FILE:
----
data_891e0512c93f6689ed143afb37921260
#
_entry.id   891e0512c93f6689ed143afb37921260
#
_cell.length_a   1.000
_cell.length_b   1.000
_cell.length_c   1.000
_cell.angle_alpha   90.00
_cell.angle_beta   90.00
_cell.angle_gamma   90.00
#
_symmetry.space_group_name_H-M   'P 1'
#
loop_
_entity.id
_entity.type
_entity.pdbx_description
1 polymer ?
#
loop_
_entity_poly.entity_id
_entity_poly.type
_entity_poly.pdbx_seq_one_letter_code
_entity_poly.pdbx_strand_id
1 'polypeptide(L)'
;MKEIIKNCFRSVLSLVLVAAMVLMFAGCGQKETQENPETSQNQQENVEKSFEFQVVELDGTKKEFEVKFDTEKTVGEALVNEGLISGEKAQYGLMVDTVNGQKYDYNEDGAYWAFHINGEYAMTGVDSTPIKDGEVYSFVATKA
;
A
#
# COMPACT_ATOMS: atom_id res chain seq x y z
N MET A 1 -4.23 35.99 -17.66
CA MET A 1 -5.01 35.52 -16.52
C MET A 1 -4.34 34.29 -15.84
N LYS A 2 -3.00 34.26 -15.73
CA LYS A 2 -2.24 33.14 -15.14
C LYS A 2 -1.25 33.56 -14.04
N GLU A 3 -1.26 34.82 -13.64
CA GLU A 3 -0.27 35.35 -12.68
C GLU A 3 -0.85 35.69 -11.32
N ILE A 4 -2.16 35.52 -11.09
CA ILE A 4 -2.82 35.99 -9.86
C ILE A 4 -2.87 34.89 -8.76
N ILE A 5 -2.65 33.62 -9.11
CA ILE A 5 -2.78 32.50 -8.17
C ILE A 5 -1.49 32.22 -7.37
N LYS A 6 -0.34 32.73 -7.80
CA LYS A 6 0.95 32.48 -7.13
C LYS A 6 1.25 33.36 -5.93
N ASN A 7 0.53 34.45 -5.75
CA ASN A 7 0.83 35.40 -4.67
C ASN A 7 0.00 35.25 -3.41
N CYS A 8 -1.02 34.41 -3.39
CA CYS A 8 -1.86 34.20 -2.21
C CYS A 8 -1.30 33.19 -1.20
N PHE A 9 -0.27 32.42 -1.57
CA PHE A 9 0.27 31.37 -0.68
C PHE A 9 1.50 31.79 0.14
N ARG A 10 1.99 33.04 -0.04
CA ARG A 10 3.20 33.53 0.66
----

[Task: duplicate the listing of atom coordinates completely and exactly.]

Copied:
data_891e0512c93f6689ed143afb37921260
#
_entry.id   891e0512c93f6689ed143afb37921260
#
_cell.length_a   1.000
_cell.length_b   1.000
_cell.length_c   1.000
_cell.angle_alpha   90.00
_cell.angle_beta   90.00
_cell.angle_gamma   90.00
#
_symmetry.space_group_name_H-M   'P 1'
#
loop_
_entity.id
_entity.type
_entity.pdbx_description
1 polymer ?
#
loop_
_entity_poly.entity_id
_entity_poly.type
_entity_poly.pdbx_seq_one_letter_code
_entity_poly.pdbx_strand_id
1 'polypeptide(L)'
;MKEIIKNCFRSVLSLVLVAAMVLMFAGCGQKETQENPETSQNQQENVEKSFEFQVVELDGTKKEFEVKFDTEKTVGEALVNEGLISGEKAQYGLMVDTVNGQKYDYNEDGAYWAFHINGEYAMTGVDSTPIKDGEVYSFVATKA
;
A
#
# COMPACT_ATOMS: atom_id res chain seq x y z
N MET A 1 -4.23 35.99 -17.66
CA MET A 1 -5.01 35.52 -16.52
C MET A 1 -4.34 34.29 -15.84
N LYS A 2 -3.00 34.26 -15.73
CA LYS A 2 -2.24 33.14 -15.14
C LYS A 2 -1.25 33.56 -14.04
N GLU A 3 -1.26 34.82 -13.64
CA GLU A 3 -0.27 35.35 -12.68
C GLU A 3 -0.85 35.69 -11.32
N ILE A 4 -2.16 35.52 -11.09
CA ILE A 4 -2.82 35.99 -9.86
C ILE A 4 -2.87 34.89 -8.76
N ILE A 5 -2.65 33.62 -9.11
CA ILE A 5 -2.78 32.50 -8.17
C ILE A 5 -1.49 32.22 -7.37
N LYS A 6 -0.34 32.73 -7.80
CA LYS A 6 0.95 32.48 -7.13
C LYS A 6 1.25 33.36 -5.93
N ASN A 7 0.53 34.45 -5.75
CA ASN A 7 0.83 35.40 -4.67
C ASN A 7 0.00 35.25 -3.41
N CYS A 8 -1.02 34.41 -3.39
CA CYS A 8 -1.86 34.20 -2.21
C CYS A 8 -1.30 33.19 -1.20
N PHE A 9 -0.27 32.42 -1.57
CA PHE A 9 0.27 31.37 -0.68
C PHE A 9 1.50 31.79 0.14
N ARG A 10 1.99 33.04 -0.04
CA ARG A 10 3.20 33.53 0.66